News Release

Federal jury rules Monsanto’s Roundup was a significant factor in man’s cancer

This decision may have effects on future regulation of glyphosate, main ingredient in Roundup
For Immediate Release

SAN FRANCISCO -- A federal jury in San Francisco today found that Monsanto’s best-selling weed killer, Roundup, was a significant factor in plaintiff Edward Hardeman’s non-Hodgkin’s lymphoma.

This case marks the first of three precedent-setting trials that could establish settlement standards for thousands of pending lawsuits across the country against Roundup manufacturer Monsanto, which is a branch of the Germany-based conglomerate Bayer. The plaintiffs allege that glyphosate, the main active ingredient in Roundup, is a cause of their cancer.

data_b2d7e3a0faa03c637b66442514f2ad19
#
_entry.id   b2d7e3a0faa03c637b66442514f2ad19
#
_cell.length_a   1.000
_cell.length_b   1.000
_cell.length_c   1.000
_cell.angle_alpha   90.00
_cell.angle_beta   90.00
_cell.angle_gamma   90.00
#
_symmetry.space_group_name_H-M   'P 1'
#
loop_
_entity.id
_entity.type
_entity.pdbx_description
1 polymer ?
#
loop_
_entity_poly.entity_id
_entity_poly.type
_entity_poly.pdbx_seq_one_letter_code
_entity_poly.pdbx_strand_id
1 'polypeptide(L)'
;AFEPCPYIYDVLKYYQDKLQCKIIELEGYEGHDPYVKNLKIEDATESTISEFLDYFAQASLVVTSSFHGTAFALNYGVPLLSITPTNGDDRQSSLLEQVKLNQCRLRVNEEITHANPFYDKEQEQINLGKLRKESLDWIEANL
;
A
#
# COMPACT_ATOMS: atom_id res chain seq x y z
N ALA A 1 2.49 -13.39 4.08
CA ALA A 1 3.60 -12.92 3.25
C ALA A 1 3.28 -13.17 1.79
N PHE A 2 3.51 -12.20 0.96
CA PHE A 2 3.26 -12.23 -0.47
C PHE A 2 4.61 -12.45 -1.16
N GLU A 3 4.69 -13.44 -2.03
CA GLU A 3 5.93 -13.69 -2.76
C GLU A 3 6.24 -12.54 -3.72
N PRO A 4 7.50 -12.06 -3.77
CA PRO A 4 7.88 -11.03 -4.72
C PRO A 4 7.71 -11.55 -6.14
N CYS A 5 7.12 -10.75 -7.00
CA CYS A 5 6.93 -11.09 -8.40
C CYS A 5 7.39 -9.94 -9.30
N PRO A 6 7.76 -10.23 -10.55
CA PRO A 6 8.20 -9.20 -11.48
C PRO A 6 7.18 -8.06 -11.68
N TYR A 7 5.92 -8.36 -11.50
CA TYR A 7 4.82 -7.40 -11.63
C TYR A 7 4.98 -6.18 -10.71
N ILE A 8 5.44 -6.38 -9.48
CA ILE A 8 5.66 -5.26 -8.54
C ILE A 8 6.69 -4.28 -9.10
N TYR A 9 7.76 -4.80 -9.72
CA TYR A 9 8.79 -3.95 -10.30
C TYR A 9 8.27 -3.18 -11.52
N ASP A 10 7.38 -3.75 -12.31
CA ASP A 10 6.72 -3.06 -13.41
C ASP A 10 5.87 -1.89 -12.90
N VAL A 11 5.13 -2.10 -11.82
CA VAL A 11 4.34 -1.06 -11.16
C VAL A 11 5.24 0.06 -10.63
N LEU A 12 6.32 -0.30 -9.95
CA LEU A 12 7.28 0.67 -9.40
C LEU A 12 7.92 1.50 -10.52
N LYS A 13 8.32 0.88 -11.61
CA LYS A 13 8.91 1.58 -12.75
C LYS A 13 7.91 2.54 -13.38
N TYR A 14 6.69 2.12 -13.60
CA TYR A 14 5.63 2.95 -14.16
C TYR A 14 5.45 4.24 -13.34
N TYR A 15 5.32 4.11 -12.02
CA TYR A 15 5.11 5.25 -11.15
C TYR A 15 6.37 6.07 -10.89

In a state court decision last year, a San Francisco jury awarded $289 million in damages to a former school groundskeeper with non-Hodgkins lymphoma after finding Monsanto failed to warn him about the potential health hazards of using Roundup.

In response, U.S. PIRG Education Fund’s Toxics Program director Kara Cook-Schultz released this statement:

“Ever since the World Health Organization determined glyphosate is a probable carcinogen, we have been warning consumers that Roundup is a possible health risk. Today’s verdict reflects these concerns.

“Following the state court decision last year, we saw a huge uptick in local ordinances that would regulate the use of Roundup on playgrounds, schoolyards and public parks. For example, the city of Miami just banned the use of glyphosate. With this decision, we expect to see the same explosion in awareness as people realize that Roundup is a major health concern.”

 

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